of Sen. Mitch McConnell (R-Kentucky) at a hearing of the Senate Foreign
Operations Appropriations Subcommittee, February 24, 2000
February 24, 2000
OPENING STATEMENT OF SENATOR
JOINT HEARING OF FOREIGN OPERATIONS, DEFENSE, MILITARY CONSTRUCTION ON
SUPPLEMENTAL REQUEST FOR COLOMBIA
When I traveled to Colombia,
Peru and Ecuador to examine U.S. support for regional counter-narcotics
programs, I was taught four lessons
(1) There is no substitute
for aggressive political leadership in Colombia, Peru, Bolivia or Ecuador;
(2) Drug lords, guerrillas,
and the paramilitaries are all profiting and part of the same problem
-- our narco-security strategy must reflect that fact;
(3) Containing one country,
only shifts the problem elsewhere -- we need a regional strategy; and
the fourth lesson, while most obvious, seems least observed,
(4) The American public must
be told the truth about what lies ahead.
I am not convinced that the
Administration has learned these lessons or can pass this test.
To determine how we proceed,
I think it is worth taking a look around the region to consider whats
worked. While the Administration likes to claim credit for Perus
success, the truth is they succeeded alone. The U.S. suspended all assistance
in 1991 and 1992. Nonetheless, President Fujimori launched an aggressive,
broad scale assault on both the traffickers and the guerrillas protecting
their trade. I doubt anyone would be calling Peru a success today if traffickers
were in jail, but the Sendero Luminoso had stepped in to take their place.
Critics argue that Perus
success came at a very high human rights price. As a result, many now
argue that we must carefully concentrate only on the Colombian drug war
and avoid any involvement or support of efforts which target the paramilitaries
or guerrillas. Hence, we must not step up military training, support or
the presence of U.S. troops. I am already hearing soothing Administration
reassurances that Plan Colombia is a counter-narcotics effort, and we
need not worry about the quagmire of a counterinsurgency or military campaign.
What exactly does this mean?
What is the Administration really promising in Plan Colombia. It seems
to me its more - much more - of the same thing we have been doing.
For several years, we have provided substantial support to the Colombian
Narcotics Police in their attack on coca crops and cartels. While the
CNP deserves credit for arresting king pins and shutting down trafficking
routes, coca growth and cocaine production have exploded.
The more the Administration
spends in Colombia, the more coca is grown.
Now, we plan to offer more
of the same support, but this time to the Colombian Army. We will train
two counter-narcotics battalions and provide counter-narcotics helicopter
gun-ships and weapons, all the while keeping a comfortable public distance
from targeting the other two major threats to Colombia and our interests.
If it hasnt worked so
far, why will it now? I guess what I really want to say is: Who are you
Our strategy will have to
change to succeed. We cant pretend the FARC and ELN are not tied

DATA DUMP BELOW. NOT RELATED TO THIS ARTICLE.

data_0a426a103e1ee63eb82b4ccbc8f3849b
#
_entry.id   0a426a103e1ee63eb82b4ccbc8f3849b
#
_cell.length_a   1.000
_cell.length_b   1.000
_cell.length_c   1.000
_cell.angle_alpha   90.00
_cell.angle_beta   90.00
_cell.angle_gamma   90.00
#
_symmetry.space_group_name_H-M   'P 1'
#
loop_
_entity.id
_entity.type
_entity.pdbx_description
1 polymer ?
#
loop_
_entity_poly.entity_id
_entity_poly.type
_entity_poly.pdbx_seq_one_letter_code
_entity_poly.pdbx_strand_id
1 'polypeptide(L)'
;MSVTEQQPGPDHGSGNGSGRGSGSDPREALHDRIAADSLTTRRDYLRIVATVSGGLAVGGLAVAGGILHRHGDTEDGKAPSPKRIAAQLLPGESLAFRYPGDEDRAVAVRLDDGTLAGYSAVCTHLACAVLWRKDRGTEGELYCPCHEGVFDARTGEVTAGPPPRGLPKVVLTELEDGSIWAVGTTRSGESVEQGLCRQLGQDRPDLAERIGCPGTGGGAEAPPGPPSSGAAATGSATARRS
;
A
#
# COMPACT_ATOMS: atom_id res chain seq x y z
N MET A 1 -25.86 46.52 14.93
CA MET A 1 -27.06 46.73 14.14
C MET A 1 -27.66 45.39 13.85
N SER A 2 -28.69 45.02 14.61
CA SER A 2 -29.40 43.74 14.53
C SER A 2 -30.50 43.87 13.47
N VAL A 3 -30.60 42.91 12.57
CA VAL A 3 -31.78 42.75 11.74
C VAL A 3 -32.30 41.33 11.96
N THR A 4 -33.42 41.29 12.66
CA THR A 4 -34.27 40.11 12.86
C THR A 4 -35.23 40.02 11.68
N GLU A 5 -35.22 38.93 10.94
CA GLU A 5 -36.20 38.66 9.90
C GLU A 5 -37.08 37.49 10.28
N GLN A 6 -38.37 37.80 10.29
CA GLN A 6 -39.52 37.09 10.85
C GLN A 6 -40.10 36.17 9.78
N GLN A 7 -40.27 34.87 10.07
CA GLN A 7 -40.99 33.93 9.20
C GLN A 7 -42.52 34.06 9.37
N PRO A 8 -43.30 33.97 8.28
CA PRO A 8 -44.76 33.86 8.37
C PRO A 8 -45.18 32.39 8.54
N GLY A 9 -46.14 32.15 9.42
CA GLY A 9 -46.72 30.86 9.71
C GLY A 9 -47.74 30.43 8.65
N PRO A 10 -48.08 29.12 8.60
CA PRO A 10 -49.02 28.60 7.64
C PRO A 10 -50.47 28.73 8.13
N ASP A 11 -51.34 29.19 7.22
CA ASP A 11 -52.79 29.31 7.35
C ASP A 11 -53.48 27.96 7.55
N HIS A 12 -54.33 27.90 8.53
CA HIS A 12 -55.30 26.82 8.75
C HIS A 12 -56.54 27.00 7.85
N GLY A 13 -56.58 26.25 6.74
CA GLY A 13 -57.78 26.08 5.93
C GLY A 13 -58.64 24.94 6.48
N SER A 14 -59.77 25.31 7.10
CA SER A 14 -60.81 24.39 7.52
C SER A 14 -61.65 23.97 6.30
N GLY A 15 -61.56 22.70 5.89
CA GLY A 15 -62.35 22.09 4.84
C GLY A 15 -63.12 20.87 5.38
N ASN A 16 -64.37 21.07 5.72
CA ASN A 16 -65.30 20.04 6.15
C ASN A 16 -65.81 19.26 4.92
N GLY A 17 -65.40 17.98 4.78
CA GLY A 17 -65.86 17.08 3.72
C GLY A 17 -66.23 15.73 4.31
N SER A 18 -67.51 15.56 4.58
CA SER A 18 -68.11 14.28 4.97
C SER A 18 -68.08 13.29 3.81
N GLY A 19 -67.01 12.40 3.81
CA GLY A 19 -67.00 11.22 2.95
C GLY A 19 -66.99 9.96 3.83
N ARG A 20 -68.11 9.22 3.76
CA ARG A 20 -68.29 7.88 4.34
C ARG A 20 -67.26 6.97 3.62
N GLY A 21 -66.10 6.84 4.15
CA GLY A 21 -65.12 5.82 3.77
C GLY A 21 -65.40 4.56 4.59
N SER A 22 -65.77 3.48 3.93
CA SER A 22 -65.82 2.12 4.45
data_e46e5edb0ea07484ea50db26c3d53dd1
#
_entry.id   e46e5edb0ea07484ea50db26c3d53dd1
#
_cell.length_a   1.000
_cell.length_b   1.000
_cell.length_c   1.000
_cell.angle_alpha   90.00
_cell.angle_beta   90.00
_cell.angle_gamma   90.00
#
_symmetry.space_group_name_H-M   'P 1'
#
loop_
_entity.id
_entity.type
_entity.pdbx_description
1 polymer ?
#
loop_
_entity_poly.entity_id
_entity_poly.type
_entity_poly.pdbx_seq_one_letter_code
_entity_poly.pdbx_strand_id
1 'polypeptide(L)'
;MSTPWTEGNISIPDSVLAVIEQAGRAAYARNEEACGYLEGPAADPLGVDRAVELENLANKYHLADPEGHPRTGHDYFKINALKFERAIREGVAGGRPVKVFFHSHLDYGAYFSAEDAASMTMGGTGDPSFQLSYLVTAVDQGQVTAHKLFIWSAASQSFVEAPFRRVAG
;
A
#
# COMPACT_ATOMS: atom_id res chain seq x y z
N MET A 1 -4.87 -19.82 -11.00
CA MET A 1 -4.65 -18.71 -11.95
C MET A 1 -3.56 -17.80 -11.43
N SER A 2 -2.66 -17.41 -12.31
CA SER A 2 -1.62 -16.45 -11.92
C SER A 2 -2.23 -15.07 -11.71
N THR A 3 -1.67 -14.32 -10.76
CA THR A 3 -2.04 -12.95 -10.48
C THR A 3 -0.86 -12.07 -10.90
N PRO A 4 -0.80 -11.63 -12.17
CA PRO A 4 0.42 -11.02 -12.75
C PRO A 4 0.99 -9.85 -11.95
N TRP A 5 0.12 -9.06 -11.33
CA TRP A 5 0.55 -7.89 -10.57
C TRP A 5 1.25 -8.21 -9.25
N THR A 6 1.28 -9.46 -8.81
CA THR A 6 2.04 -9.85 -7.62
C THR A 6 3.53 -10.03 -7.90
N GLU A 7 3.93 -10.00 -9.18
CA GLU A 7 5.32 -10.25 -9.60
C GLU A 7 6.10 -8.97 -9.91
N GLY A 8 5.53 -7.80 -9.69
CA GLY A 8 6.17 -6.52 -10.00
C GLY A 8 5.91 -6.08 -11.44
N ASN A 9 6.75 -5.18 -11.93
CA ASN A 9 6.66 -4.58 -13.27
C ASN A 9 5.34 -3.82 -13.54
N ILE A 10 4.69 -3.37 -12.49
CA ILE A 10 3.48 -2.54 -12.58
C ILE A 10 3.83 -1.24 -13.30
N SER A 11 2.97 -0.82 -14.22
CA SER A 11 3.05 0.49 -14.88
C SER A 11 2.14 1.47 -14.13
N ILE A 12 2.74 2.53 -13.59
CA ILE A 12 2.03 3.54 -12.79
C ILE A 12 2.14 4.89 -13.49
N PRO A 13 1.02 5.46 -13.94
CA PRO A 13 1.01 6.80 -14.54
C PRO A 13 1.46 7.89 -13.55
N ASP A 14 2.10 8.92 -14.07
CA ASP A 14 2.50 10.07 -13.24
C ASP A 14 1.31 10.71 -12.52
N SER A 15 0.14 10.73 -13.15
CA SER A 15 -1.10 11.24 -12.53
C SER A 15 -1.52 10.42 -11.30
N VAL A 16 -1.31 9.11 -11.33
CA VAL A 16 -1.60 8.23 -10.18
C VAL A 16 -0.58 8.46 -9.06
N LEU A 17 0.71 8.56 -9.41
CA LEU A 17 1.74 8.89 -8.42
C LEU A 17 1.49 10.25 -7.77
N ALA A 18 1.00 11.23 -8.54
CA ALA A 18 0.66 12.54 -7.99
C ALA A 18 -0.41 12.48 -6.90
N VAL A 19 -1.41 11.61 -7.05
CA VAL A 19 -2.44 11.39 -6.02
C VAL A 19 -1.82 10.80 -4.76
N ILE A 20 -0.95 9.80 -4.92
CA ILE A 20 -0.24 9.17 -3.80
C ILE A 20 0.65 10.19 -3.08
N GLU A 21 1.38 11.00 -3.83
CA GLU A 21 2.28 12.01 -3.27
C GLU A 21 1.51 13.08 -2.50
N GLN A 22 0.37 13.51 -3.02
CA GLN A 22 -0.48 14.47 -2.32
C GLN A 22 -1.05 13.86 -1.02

to traffickers. We cant argue that a push into Southern Colombia
will reduce drug production, as long as there is a policy of allowing
the FARC and traffickers safe haven in a DMZ the size of Switzerland.
We cant ignore the increase in paramilitary involvement in the drug
trade. These are the same extremists with close ties to Colombian military
which we plan to train.
If the Colombian government
meets the test and demonstrates political will, the Administration should
acknowledge that we are prepared to do whatever it takes to support a
serious effort that goes after the whole problem: traffickers, guerrillas
and paramilitaries. If we are not really committed if we are uncertain
about how involved we want to become if we question the risks and
are not confident of the results we should quit now and save our
If we proceed, the public
deserves to know that we can not succeed over night -- in fact, I believe
we will be well past this election year before we can expect any results.
Not only should we avoid a
half-hearted effort in Colombia, we should avoid a half-baked strategy
in the region. The emphasis on Colombia must not overshadow requirements
in Bolivia, Ecuador and Peru. Without a regional strategy, an attack on
production in one country will only push the problem elsewhere.
Bolivia is a good case in
point. In a few short years, the new government has executed a determined
and effective effort to eradicate coca and substitute alternative crops.
But, recently, when the Vice President was in town, he made clear that
the job was not done. Any pressure on Colombia risks a resurgence in Bolivia
if alternative development opportunities are not better funded.
We have invited leaders from
Bolivia, Ecuador and Peru to address their national needs. I do not view
this as a choice between support for Colombia or her neighbors
each has important interests -- all have a common stake in success. It
is disappointing that the Administrations request does not support
an approach which makes Colombia the anchor, but recognizes that this
is a broader partnership.
I would hope that this hearing
achieves a consensus so that we can correct that course.
As of April 1, 2000, this document
was also available online at http://mcconnell.senate.gov/Releases/FEB00/02242000.htm